# Integration with substitution

I'm trying to solve the integral:

$$\int \frac{1}{(1+\sqrt{x})^4} \mathrm{d}x$$

I know I most likely need to use some trig substitution but really have no idea where to go with this, please help?

Thanks

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There are several ways to turn this into a nicer problem. We will deliberately make an imperfect but natural substitution.

Let $x=u^2$. Then $dx=2u\,du$. We end up having to integrate $\dfrac{2u}{(1+u)^4}$.

Make the substitution $w=1+u$. Problem collapses.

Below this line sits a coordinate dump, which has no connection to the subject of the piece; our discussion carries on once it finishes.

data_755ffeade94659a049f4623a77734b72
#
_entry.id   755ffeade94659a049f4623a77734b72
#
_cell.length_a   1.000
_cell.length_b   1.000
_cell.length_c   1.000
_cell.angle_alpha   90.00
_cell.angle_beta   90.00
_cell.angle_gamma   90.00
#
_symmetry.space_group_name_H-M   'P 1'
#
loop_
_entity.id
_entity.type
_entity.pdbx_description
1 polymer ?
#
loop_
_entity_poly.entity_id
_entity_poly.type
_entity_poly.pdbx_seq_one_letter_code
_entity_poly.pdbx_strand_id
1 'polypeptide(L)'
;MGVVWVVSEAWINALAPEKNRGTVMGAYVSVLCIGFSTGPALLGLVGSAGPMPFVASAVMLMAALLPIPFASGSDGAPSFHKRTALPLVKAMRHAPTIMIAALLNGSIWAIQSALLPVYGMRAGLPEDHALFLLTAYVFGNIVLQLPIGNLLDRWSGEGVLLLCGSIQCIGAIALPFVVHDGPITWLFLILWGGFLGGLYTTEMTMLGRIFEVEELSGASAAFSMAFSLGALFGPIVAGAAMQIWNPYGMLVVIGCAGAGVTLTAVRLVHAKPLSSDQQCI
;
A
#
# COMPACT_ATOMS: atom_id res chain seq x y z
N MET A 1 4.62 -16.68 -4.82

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Consider letting $$u = 1 + \sqrt{x}$$ and then noting that $2 \sqrt{x} = 2(u-1)$.

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Let 1 + sqrt(x) = t then, 1/sqrt(x) dx = 2dt and now I = Integral {2 (t-1)/t^4}dt

then integrate after seperating both the terms.

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$-\frac{1}{(1+\sqrt{x})^2}+\frac{2}{3(1+\sqrt{x})^3}+C$

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